But in some cases, when patients are very sick, waiting to perform TAVR is not an option. “If [the patient’s procedure is postponed in order] to anticoagulate the clot further, then they take the risk of further decompensation, sudden death, syncope, worsening exacerbation of congestive heart failure, and it’s that balance that we have to find in making these decisions,” Devireddy said.
Williams said that if the decision is made to move forward with TAVR despite the presence of thrombus, consideration will be given to using embolic protection devices. If a patient is not a candidate for one of those devices, however, he or she will need to be informed of the risks and give consent for a procedure with a potentially higher risk for stroke.
Risk of the thrombus embolizing during the procedure could be mitigated by choosing a valve type that does not require rapid ventricular pacing or by avoiding balloon valvuloplasty, which would reduce the amount of rapid ventricular pacing required, Williams said. Also, he said, being meticulous about wire placement will ensure that the thrombus will not be disturbed.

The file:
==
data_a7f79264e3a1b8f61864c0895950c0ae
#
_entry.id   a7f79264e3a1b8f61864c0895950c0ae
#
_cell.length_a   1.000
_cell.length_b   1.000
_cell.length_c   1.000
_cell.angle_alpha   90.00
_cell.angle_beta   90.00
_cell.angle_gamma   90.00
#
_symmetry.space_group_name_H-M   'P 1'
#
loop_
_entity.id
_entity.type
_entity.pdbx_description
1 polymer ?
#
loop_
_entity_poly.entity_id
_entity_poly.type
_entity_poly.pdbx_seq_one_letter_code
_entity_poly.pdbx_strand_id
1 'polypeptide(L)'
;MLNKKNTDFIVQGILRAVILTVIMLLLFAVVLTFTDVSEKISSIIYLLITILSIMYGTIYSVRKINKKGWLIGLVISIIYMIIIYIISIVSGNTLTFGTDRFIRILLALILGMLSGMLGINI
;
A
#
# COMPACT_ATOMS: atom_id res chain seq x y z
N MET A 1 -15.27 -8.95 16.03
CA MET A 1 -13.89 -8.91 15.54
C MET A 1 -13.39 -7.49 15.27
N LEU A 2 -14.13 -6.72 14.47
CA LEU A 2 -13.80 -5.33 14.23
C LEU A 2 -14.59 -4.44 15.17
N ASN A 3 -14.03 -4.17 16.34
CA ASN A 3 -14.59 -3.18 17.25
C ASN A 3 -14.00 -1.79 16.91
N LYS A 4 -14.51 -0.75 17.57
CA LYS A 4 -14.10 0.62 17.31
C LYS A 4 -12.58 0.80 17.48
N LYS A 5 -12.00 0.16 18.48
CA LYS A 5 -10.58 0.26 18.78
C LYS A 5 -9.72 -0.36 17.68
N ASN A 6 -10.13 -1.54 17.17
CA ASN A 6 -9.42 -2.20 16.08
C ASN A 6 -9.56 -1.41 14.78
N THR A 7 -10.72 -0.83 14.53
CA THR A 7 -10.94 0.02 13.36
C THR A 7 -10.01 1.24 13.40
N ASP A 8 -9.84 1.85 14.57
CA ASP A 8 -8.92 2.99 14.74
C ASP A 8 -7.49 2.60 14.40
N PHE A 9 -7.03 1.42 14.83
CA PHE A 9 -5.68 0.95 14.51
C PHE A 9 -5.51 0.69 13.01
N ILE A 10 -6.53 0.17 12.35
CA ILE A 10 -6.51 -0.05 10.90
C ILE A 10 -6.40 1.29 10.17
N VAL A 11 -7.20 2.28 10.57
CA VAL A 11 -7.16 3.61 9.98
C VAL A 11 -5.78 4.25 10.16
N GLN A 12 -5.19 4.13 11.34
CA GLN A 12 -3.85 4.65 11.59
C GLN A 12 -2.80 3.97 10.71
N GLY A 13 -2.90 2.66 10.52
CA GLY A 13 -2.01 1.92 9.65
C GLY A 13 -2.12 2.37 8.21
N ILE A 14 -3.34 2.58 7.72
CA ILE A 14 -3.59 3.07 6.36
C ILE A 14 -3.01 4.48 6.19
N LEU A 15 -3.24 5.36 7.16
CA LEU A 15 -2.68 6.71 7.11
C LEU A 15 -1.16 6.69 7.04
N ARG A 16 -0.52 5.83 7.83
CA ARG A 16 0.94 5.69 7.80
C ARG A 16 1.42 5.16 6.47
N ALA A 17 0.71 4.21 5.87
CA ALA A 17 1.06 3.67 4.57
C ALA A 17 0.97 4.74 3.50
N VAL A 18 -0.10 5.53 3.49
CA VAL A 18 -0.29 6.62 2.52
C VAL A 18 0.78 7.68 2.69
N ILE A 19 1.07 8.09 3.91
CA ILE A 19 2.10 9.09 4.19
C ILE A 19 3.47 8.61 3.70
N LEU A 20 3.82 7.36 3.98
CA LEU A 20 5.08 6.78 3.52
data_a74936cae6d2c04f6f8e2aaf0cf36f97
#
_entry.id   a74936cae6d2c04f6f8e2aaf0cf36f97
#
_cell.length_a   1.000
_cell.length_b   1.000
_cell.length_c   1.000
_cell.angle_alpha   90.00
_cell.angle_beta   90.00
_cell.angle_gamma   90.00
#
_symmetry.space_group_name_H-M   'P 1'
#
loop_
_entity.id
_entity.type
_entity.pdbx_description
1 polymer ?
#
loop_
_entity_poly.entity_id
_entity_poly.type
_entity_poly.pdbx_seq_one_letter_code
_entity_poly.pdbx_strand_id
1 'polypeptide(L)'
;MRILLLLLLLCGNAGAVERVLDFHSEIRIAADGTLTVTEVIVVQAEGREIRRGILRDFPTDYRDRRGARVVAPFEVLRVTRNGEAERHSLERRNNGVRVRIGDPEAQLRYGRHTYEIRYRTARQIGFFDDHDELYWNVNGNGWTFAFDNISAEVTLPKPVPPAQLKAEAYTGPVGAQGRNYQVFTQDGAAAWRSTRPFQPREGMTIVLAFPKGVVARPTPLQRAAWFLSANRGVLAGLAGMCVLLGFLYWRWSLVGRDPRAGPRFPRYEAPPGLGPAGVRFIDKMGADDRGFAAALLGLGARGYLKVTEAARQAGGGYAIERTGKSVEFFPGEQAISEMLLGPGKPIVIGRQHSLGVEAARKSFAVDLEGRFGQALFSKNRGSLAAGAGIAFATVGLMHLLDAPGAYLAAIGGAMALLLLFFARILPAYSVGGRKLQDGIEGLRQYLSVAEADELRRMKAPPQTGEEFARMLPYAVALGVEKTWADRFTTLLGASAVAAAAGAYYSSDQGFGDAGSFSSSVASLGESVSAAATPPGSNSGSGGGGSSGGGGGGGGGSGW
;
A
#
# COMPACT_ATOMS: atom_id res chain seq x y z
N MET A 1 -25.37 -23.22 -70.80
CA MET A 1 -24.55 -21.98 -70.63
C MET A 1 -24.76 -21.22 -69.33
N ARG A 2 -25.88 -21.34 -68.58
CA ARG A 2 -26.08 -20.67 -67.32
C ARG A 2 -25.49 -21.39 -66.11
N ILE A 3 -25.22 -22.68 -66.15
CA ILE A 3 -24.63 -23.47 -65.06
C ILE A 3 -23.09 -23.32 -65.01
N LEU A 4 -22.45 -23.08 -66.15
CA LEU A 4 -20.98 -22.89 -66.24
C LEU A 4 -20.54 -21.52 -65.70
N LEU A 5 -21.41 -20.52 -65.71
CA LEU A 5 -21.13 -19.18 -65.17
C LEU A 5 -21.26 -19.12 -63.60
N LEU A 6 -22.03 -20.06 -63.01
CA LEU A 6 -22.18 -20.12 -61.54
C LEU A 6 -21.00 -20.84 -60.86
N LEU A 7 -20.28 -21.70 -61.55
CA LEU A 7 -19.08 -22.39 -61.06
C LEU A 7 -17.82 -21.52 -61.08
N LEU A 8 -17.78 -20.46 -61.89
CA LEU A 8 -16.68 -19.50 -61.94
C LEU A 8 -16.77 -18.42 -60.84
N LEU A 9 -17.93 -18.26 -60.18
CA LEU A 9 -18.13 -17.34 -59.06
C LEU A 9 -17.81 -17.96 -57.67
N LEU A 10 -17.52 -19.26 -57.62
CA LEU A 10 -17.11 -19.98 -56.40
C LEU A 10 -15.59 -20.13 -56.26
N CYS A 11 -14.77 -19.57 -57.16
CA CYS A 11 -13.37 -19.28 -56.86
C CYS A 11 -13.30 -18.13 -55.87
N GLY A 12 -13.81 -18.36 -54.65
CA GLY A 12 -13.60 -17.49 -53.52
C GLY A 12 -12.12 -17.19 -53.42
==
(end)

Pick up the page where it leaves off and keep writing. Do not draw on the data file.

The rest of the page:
“I would gather that any qualified TAVR operator should not have any wires or equipment in the left atrium,” Devireddy commented. “If that’s happening, especially in a case where you’re aware of the risk of thrombus, then that operator needs to really think about what they’re doing.”
Kapadia said that TAVR can mostly be performed as usual in the presence of LAA thrombus, but pointed out that he would not cardiovert such patients and also would not administer protamine to reverse the effects of heparin because it promotes clotting.
Ripe Area for Research